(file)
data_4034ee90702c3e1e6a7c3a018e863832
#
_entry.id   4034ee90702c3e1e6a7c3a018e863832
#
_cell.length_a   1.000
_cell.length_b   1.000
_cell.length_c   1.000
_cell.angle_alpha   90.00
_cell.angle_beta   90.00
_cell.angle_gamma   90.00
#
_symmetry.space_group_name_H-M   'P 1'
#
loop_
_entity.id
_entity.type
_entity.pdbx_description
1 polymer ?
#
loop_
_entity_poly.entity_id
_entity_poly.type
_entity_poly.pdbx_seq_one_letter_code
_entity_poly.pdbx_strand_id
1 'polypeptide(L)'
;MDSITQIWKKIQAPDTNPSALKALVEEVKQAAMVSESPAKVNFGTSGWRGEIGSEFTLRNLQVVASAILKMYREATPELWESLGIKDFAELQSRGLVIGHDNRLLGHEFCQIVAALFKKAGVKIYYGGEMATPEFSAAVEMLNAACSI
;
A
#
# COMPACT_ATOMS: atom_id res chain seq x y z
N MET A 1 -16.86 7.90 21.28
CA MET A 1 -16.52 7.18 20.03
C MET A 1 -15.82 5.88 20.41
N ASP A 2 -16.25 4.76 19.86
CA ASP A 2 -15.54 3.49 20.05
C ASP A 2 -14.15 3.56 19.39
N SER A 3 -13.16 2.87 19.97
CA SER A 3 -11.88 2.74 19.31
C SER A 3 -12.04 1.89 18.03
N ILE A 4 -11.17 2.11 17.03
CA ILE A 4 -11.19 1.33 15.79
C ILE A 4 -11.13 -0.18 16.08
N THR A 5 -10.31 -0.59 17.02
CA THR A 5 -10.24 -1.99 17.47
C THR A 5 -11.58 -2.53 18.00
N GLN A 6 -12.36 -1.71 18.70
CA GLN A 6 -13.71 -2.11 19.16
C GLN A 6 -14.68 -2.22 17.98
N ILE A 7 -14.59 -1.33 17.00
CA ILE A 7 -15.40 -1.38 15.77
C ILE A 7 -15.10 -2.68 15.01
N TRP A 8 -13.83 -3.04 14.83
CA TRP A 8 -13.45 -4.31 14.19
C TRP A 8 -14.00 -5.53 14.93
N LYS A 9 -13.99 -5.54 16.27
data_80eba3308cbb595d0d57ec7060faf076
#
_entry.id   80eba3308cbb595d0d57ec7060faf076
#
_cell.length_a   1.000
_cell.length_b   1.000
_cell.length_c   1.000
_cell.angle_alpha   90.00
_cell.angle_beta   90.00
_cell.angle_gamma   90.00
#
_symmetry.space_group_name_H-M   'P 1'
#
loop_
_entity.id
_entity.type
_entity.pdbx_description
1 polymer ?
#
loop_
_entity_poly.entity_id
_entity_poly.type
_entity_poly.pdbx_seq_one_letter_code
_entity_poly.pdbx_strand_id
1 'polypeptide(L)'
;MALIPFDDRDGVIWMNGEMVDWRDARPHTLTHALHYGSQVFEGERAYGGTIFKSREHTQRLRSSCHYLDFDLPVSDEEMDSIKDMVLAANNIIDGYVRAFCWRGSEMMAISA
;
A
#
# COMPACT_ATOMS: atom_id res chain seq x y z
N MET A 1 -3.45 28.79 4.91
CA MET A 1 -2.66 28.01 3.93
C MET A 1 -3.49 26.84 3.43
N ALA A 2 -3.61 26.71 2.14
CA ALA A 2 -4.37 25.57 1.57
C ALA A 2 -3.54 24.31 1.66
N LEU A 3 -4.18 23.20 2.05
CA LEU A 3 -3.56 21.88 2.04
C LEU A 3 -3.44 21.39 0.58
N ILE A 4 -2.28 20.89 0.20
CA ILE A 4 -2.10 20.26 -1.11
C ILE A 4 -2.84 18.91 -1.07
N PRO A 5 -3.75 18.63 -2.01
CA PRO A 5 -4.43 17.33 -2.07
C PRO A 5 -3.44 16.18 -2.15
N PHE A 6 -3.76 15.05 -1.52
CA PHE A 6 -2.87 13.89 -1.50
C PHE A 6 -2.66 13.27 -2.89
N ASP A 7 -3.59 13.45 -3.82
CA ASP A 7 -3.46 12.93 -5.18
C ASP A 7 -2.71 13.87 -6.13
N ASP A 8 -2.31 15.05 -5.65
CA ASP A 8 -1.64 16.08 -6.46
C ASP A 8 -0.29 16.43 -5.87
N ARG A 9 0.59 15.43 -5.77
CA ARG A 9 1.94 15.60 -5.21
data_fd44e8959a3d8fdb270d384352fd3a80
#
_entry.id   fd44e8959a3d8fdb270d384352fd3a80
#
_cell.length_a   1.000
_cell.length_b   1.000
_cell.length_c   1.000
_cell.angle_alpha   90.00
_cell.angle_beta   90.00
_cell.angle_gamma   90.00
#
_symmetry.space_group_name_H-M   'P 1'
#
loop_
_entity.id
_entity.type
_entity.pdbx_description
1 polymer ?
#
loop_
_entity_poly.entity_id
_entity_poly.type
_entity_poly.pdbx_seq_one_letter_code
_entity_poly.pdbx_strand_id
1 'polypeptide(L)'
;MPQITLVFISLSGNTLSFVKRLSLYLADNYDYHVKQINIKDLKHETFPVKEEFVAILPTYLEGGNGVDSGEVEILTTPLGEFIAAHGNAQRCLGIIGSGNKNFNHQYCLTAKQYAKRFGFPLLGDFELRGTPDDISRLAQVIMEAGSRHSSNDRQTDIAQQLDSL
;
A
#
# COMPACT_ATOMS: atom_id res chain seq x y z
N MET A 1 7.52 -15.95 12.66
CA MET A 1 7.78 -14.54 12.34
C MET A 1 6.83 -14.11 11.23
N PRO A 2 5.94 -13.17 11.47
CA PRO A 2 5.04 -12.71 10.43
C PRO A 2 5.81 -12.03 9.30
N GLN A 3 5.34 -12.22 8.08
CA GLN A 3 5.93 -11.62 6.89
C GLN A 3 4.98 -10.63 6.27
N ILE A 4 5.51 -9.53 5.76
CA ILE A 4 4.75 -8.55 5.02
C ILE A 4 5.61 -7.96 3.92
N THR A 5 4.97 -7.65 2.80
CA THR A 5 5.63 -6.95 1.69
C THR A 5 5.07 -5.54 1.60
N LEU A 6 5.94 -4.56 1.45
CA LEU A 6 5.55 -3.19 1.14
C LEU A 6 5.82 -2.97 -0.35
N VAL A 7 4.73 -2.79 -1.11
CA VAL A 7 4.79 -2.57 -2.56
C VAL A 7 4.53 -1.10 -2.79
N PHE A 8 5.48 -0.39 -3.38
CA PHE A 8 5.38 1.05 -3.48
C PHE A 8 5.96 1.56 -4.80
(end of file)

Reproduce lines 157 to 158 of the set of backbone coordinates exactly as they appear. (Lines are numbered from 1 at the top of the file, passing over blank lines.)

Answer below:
N LEU A 6 5.94 -4.56 1.45
CA LEU A 6 5.55 -3.19 1.14